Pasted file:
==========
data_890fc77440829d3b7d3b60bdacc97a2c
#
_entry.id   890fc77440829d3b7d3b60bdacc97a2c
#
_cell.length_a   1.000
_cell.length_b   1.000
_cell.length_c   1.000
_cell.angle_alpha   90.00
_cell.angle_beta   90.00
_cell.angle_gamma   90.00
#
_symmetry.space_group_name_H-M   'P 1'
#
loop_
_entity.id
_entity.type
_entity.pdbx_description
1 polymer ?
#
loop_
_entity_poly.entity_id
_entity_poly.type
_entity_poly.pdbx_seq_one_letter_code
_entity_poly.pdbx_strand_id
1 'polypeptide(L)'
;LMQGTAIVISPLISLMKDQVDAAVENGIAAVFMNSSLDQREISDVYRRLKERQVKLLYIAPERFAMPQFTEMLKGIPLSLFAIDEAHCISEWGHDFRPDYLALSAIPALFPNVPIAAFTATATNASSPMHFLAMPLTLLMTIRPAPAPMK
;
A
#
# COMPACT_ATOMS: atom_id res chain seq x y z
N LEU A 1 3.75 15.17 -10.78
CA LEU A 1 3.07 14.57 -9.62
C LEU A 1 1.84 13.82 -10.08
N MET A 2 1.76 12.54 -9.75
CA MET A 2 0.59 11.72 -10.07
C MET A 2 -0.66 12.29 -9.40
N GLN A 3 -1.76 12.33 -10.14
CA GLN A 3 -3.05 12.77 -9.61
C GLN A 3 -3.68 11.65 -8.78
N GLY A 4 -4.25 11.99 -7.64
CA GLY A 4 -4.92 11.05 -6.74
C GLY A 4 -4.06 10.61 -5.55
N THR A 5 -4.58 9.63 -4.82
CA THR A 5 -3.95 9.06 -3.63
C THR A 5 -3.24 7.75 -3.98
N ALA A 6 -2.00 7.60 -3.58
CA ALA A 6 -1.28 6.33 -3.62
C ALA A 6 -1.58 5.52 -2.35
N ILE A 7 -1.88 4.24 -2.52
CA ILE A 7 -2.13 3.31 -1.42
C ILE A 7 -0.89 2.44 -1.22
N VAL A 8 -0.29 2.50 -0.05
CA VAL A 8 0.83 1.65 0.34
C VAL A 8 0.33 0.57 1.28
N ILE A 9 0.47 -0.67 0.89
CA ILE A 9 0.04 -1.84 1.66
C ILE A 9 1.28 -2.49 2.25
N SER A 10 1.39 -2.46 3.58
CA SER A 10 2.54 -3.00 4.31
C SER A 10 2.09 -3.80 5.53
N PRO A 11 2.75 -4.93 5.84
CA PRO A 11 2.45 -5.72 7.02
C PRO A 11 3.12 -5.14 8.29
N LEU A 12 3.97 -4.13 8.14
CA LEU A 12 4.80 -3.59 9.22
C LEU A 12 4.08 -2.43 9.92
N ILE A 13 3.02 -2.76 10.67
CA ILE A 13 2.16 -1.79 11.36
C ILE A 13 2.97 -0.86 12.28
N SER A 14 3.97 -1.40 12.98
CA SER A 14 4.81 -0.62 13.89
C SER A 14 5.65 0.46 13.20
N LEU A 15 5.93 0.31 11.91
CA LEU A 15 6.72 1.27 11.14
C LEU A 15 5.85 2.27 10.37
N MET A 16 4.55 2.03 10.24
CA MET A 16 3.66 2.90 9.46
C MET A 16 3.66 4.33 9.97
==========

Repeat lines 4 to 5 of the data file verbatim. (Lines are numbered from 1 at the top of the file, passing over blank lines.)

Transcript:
#
_cell.length_a   1.000